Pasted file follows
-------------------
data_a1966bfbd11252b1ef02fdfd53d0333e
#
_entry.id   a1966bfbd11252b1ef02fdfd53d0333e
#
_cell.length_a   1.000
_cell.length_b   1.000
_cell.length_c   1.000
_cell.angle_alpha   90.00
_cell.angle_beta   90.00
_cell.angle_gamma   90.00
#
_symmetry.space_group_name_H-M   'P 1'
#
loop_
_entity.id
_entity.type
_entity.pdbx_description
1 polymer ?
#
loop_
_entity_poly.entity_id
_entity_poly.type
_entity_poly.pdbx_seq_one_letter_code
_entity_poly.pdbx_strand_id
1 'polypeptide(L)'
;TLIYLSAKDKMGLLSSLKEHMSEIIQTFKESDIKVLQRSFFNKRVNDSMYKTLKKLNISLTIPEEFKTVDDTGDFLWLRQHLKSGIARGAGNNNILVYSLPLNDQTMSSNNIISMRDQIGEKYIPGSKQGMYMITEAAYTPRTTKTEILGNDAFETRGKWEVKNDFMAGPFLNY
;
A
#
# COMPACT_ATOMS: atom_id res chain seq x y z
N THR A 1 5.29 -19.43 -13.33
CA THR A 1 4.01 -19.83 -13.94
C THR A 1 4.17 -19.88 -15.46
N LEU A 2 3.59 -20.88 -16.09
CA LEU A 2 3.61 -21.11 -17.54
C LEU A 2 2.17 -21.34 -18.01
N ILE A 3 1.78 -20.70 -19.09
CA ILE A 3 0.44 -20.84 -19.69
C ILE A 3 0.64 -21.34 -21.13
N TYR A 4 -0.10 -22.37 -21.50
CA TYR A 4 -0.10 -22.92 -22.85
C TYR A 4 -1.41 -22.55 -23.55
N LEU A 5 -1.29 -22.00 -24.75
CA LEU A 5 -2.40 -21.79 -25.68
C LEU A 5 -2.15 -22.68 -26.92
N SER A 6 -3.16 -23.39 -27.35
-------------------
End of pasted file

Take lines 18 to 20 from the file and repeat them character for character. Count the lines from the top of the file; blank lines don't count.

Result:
1 polymer ?
#
loop_